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Final reflections on The Listening Fund Scotland


What does it mean to listen actively? At what point does listening shift from being part of high quality youth practice and something we need to specifically and separately plan for, train our staff team in, and develop various tools and mechanisms to achieve?


The short answer, I have come to conclude, it that it is never a separate ‘thing’ from high quality youth work practice, but that doesn’t mean that it happens automatically. Both the act of listening and acting on what’s heard needs to beintentional and central to organisations aims for and with young people. At the same time, we must recognise that this work is hard – something I have heard time and time again over the course of the last year working on The Listening Fund evaluations in both England and Scotland.


With the launch of the final learning report for the Fund in Scotland imminent, I wanted to share a few things I have learnt about listening in ways that enable young people to have a greater say in shaping the provision in which they participate, and funding organisations to do this work.


  1. We should not assume that we can listen and respond well, all of the time! Whilst on the surface it can sound simple, there are many facets to listening. Whilst we can often be confident that a particular method for gathering the voices of young people is effective, we also need to regularly challenge ourselves:
  • Do we always act on what we are hearing? Do we make time to act?
  • Do young people know when or how we act on what we hear?
  • Are the young people we are hearing from representative of the young people we work with more broadly?
  • Are there any biases in our listening practices?
  • Do we have multiple ways for young people to use and raise voices, to make sure there is ‘something for everyone’?
  1. Listening, as with so many other aspects of youth work, is all about relationships. For the funded partners in the Listening Fund Scotland, relationships occurred on various levels. They developed a strong peer network, facilitated and supported by the funders, where they had space to discuss their challenges, find solutions and share advice and learning. Many partners also found that building stronger support relationships with their staff teams – giving them the skills to actively listen and the confidence to act on what they were hearing from young people – was critical to effective listening practices. Finally, the evaluation has shown that for young people to share their voices, particularly face-to-face and require a time investment, they need to feel safety and trust, and know that their individual voices are valued by their organisations. These are markers of high quality relationships more broadly. Listening well, therefore, both includes young people in shaping their provision and enhances human relationships between staff members and young people.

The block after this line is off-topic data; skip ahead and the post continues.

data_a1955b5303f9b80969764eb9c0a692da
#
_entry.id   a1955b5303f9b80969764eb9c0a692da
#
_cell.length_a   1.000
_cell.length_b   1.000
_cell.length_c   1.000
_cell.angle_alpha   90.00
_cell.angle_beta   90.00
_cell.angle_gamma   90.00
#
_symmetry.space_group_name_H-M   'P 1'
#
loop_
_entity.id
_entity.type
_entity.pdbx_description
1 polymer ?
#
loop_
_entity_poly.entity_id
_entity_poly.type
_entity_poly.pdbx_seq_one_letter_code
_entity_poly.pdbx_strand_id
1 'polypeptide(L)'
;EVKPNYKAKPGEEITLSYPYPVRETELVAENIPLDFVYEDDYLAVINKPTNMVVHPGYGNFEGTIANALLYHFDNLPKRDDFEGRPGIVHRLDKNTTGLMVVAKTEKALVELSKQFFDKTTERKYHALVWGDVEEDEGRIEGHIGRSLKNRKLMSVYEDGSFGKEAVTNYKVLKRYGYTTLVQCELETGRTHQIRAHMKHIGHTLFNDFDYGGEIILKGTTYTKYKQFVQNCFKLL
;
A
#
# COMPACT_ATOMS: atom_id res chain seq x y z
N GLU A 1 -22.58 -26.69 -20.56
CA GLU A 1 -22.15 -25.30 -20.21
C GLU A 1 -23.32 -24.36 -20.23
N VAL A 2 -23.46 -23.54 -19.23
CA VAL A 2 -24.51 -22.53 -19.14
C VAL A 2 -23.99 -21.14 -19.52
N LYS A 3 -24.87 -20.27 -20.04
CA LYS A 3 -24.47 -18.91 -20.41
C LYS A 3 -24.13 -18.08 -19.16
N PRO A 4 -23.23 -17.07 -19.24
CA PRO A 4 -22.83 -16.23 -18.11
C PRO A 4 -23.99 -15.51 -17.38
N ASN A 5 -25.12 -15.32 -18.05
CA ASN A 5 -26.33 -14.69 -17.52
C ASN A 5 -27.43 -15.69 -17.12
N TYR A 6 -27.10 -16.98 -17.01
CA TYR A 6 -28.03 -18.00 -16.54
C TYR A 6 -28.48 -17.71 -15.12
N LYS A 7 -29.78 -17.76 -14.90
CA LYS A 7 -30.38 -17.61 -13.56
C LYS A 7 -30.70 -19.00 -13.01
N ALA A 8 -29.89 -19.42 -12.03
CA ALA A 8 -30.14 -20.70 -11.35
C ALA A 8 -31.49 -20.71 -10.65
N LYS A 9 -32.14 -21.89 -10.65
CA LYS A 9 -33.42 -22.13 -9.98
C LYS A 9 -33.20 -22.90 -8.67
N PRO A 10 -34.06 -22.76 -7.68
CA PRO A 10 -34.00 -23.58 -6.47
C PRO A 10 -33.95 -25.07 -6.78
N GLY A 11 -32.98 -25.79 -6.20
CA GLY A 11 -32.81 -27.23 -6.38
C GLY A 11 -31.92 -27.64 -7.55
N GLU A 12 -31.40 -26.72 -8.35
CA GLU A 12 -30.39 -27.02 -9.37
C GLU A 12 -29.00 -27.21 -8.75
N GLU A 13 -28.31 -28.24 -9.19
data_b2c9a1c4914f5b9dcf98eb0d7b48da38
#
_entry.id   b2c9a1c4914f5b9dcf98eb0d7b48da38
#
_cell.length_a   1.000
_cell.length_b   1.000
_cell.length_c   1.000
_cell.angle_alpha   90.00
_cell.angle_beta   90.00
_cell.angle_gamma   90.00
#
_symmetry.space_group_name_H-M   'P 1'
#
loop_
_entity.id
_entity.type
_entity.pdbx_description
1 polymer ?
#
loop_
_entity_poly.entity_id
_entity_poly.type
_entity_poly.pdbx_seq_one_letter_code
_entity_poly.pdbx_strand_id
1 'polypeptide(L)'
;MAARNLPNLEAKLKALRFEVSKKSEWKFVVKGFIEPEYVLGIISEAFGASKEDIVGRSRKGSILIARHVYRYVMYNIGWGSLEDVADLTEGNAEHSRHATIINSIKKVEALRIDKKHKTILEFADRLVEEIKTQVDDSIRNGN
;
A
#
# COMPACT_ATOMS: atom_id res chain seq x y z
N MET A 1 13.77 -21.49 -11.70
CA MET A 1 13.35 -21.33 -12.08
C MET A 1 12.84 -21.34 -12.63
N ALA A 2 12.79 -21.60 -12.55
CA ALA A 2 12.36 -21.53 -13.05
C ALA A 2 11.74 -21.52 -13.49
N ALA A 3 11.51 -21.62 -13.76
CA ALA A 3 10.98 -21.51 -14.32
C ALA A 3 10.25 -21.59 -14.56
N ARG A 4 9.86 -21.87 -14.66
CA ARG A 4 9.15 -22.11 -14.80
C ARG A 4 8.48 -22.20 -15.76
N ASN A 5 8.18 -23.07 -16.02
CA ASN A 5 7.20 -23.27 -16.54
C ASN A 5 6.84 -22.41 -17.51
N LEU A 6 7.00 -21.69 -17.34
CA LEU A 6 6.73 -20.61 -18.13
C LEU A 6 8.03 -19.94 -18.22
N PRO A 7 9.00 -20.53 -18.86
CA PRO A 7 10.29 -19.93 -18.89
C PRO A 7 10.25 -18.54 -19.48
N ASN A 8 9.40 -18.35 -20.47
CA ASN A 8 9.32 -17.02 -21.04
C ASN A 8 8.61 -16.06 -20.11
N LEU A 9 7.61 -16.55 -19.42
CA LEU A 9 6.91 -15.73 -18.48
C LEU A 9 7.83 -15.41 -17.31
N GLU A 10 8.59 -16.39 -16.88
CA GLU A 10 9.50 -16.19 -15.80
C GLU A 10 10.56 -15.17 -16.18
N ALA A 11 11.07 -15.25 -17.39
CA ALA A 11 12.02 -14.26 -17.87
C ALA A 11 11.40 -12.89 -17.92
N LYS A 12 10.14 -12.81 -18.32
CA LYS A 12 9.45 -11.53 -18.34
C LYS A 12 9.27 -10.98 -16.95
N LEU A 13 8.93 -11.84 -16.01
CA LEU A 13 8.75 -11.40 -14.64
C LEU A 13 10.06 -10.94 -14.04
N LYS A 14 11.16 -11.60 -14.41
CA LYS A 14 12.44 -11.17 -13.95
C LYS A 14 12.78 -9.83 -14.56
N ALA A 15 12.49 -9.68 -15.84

1. The Listening Fund adopted quite a novel approach, with funders supporting flexibility in projects and drawing on light-touch reporting and evaluation processes, without a focus on specific outcomes. As one partner suggested, a key benefit of this approach was that they were afforded ‘balcony time’, to take a step back and reflect on what they are doing, which they don’t often get the chance to do. The partner self-assessment that formed part of the evaluation supported this reflection, and the combination of self-evaluation alongside light touch external evaluation created a highly valued learning environment for both funders and funded partners. The take-away is that enabling this type of exploratory work requires a fund that is flexible and equitable, and listens to grantees to allow learning to happen on multiple levels. For funders, key questions that should ground their funding models might be:
  • How do we create safe spaces for our grantees to share, fail, grow and learn?
  • How do we build flexibility into our funding package?
  • How can we support grantees on their journey of change?
  • How do we share power with grantees and create more equitable funding practices?

You can learn more about The Listening Fund evaluation here, including the final learning reports alongside other evaluation outputs and resources. As one funded partner concluded, I think this is the most valuable project I've been involved in since I joined [organisation]. it's about being relevant to young people.” I couldn’t agree more, and would go one step further. This Fund has been about understanding how to stay relevant to young people. Throughout this project the partners, funders and I have been challenged, and inspired to understand how to do this better. Watch this space – we’re looking forward to shouting about what we’ve learnt!